A few weeks ago, a few days after President Obama’s speech on Middle East policy, a Fairfield county radio personality Tweeted “Follow the Money #Obama willing to lose Jewish vote because pol donations don’t have to be disclosed. More money from Arabs than Jews.” I immediately tweeted back asking for a link to what I considered a very serious accusation. There was no reply. I spent some time researching the claim, and found nothing justifying her claim that Obama accepted more money from Arabs than Jews. 

A day later, she claimed this MSNBC article as the source of her information. However, the article contains absolutely no information backing up the claim that the Obama accepts more money from Arabs than Jews, thus influencing his Middle East policy.

That weekend in synagogue, my Rabbi, who usually stays out of politics, gave a sermon about the necessity of speaking up for Israel. At the Kiddush afterward, I brought up the radio personality’s tweet, and posed the question: “Yes, we must speak up, but isn’t it important that we do so in an ethical and responsible way?”

This generated an important and lively discussion. One congregant said that we shouldn’t get caught up in the niceties of form, what counted was that we speak up. I disagreed, because I feel very strongly that the form ends up influencing the content of the debate.  Not only that, in Judaism there is the principle of lashon hara or “evil language,” which is held to damage the speaker, the one who is being spoken to, and the subject.

Interestingly, a visiting rabbi from Aish HaTorah in Israel agreed that tone influences debate.

Which brings me to another CT news source whose methods I find somewhat distasteful. Back in 2010, I brought attention to Tom Dudchik’s habit of creating headlines that didn’t actually accurately reflect the stories they linked to  but instead portrayed Democrats in a negative way, despite Dudchik’s claim that CTCapitol report was merely a non-partisan news aggregator. Blogger Connecticut Bob also wrote about this. Recently, Dudchik stooped to a new low when he posted an image of two shirtless homosexual men wearing sailor hats, one clearly grasping the other’s buttocks, above a link to a CT Mirror story, which read: “Murphy says Navy should allow chaplains to perform same-sex marriages in state.“

Seriously Mr. Dudchik? You couldn’t find anything less provocative? I just typed Gay Sailors Marriage into Google Images and found this tasteful picture, below right, of two gay sailors fully clothed.

But clearly that wouldn’t achieve Dudchik’s aim, which was to make it seem as if Rep. Murphy had done something salacious and wrong. 

If Dudchik’s site was truly, as claimed in a recent Wall Street Journal write up, “politically agnostic” then he would have been able to ascertain from the CT Mirror piece he link to that Murphy wrote a letter to the Navy urging them to uphold their original policy, which would allow chaplains according to their own beliefs, to perform ceremonies – a policy that was reversed after pressure from House Republicans. Here is a quote from Murphy’s letter:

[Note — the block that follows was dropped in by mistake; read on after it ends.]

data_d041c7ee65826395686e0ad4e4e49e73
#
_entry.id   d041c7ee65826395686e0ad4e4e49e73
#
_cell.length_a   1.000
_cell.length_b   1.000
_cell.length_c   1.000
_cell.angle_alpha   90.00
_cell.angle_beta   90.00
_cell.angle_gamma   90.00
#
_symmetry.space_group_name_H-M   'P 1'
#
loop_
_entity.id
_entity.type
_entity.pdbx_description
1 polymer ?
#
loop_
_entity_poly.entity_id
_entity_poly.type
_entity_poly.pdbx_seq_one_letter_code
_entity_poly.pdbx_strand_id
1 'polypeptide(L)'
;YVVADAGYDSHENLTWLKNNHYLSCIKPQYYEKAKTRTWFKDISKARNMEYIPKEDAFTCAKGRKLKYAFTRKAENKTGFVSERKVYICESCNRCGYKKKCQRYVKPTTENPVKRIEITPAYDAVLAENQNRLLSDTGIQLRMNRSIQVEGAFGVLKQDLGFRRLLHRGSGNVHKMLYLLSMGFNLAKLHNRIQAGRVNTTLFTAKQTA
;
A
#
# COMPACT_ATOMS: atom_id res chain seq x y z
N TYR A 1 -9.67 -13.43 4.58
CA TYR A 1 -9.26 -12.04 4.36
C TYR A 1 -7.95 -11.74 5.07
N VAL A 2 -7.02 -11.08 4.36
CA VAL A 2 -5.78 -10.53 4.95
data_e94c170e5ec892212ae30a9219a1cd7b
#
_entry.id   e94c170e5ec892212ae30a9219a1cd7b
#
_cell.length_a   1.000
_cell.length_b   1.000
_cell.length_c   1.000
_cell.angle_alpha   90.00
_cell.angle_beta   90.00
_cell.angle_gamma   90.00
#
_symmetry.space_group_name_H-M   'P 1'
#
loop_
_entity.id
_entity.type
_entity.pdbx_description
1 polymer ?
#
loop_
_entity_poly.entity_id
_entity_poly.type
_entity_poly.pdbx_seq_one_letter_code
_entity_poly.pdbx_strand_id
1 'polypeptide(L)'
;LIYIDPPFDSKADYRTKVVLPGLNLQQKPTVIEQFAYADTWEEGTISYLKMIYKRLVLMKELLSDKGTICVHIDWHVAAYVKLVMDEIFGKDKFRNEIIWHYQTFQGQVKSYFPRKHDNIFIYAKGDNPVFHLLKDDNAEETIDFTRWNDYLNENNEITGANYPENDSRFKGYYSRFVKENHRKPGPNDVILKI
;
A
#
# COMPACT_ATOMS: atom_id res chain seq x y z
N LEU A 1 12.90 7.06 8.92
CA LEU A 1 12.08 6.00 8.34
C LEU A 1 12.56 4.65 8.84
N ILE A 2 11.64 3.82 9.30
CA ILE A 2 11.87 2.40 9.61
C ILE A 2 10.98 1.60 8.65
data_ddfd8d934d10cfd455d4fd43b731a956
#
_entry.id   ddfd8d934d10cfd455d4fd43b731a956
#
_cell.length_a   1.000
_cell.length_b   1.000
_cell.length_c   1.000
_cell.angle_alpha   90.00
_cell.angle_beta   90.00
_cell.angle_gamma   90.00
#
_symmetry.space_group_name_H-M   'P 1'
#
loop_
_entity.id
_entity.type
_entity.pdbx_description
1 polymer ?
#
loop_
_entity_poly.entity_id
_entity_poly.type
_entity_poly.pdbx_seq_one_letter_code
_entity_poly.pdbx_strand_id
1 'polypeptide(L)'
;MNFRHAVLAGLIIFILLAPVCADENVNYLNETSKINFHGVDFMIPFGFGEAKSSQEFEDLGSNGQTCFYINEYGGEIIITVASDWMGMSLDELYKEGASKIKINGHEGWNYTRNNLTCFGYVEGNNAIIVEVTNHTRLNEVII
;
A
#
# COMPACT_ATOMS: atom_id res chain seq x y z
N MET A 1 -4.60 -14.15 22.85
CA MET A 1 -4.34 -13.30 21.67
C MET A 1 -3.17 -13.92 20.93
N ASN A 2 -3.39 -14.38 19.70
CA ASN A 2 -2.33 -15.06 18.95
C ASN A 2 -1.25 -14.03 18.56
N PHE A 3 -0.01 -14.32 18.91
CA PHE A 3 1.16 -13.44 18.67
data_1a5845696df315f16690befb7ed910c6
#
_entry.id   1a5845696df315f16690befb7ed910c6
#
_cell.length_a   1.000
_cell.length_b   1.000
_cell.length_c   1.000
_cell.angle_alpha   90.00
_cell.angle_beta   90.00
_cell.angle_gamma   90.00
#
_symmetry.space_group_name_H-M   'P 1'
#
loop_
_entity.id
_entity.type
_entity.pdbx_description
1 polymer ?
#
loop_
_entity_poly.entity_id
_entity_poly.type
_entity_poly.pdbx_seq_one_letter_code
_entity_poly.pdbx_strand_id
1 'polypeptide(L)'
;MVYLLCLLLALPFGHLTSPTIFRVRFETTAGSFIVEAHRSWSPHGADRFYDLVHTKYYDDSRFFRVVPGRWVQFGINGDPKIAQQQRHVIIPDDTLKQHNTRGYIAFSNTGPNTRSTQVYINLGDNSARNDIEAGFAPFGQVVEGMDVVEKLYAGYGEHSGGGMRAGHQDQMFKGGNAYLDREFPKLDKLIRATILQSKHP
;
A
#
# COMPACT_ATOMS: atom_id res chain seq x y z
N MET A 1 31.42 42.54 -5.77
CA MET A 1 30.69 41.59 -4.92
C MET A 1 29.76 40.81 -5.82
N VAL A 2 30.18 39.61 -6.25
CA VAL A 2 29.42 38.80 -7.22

“Same sex couples, in the armed forces or not, have a legal right to marry in my state. It should go without saying that government policy should not prohibit the religious or civil official of their choice to perform the marriage – that should be left up to the couple and the official…With our state’s proud Naval and Marine Corps tradition, I anticipate that some number of same-sex couples will want to marry in Navy chapels by Naval chaplains. …The decision should be left to chaplains, subject to local and state law and their own spiritual beliefs. “ 

So it’s not like Rep. Murphy was demanding that all Navy chaplains be forced to perform same sex marriages even if it is against their personal beliefs. He was merely pointing out that it is unreasonably of the Navy to prohibit chaplains who are willing to perform such ceremonies to do so when they are legal under the laws of the State of CT, and thankfully, soon, when Don’t Ask Don’t Tell is part of our shameful past, gay service members can marry and serve openly.

Rabbis often tell a Chasidic tale about a man (sometimes it’s a woman) who who spreads malicious rumors about the rabbi in the community. At some point he starts to feel remorse and goes to the Rabbi to beg forgiveness, saying he’ll do anything to make amends.  The Rabbi says, “Take a feather pillow, go to the top of the nearby hill, cut it open, and scatter the feathers to the winds.” The man thinks this totally bizarre, but does it.  When he returns to tell the Rabbi that he has fulfilled his task, the Rabbi says, “Now, go and gather the feathers. Because you can no more make amends for the damage your words have done than you can collect the feathers.”

Newsrooms have been cut. The commitment of newspaper managements seems to be more to advertising than to actual journalism.  Yet as we approach the 2012 elections it behooves those of us who write and present the news to commit ourselves to do better. 

Sarah Darer Littman is a columnist for Hearst Newspapers and an award-winning novelist of books for teens. Long before the financial meltdown, she worked as a securities analyst and earned her MBA in Finance from the Stern School at NYU.